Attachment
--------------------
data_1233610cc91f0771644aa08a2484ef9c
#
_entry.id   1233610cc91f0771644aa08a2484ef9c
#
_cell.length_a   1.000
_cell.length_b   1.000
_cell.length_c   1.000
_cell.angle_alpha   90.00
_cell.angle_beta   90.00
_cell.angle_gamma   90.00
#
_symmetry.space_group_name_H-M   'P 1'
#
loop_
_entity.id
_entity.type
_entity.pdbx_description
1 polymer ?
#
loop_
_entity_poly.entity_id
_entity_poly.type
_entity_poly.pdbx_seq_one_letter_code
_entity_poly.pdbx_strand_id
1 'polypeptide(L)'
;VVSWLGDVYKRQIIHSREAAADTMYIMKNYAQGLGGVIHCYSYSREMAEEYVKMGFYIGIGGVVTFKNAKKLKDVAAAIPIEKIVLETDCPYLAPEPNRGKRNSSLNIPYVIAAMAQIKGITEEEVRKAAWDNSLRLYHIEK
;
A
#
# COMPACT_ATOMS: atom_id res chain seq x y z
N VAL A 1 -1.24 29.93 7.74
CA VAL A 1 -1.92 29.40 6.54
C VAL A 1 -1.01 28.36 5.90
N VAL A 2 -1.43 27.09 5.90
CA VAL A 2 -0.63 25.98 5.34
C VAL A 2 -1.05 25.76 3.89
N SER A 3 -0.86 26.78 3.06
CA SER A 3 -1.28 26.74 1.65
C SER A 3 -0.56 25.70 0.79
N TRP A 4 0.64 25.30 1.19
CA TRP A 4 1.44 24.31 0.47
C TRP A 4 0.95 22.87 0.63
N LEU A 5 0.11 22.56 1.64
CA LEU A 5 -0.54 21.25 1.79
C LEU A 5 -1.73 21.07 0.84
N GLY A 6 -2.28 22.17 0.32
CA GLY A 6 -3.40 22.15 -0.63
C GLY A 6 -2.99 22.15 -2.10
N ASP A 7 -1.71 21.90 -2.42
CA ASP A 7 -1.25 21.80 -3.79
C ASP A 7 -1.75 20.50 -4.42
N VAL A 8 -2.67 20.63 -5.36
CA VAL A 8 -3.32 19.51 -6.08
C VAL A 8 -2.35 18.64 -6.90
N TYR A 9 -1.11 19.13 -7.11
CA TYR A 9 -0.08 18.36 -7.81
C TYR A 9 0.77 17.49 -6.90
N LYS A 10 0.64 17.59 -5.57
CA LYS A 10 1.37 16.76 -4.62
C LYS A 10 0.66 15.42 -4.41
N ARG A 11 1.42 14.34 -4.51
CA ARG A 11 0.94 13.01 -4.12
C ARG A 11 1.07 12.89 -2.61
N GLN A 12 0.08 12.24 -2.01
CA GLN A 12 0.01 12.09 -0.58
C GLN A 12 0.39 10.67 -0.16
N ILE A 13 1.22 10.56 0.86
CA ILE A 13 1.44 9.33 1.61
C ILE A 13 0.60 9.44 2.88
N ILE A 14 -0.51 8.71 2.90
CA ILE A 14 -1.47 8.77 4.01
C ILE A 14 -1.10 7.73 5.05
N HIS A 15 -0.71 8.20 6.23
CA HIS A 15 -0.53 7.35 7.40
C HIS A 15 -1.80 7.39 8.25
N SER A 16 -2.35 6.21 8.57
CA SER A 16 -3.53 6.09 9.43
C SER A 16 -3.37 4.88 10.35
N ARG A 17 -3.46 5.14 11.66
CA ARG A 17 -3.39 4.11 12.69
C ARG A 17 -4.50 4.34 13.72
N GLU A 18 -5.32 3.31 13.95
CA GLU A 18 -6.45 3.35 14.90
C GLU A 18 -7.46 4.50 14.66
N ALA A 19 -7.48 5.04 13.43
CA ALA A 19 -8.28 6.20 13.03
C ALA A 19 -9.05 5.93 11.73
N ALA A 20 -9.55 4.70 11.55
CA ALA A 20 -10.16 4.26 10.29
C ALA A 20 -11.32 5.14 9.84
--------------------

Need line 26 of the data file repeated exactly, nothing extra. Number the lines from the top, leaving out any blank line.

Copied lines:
;VVSWLGDVYKRQIIHSREAAADTMYIMKNYAQGLGGVIHCYSYSREMAEEYVKMGFYIGIGGVVTFKNAKKLKDVAAAIPIEKIVLETDCPYLAPEPNRGKRNSSLNIPYVIAAMAQIKGITEEEVRKAAWDNSLRLYHIEK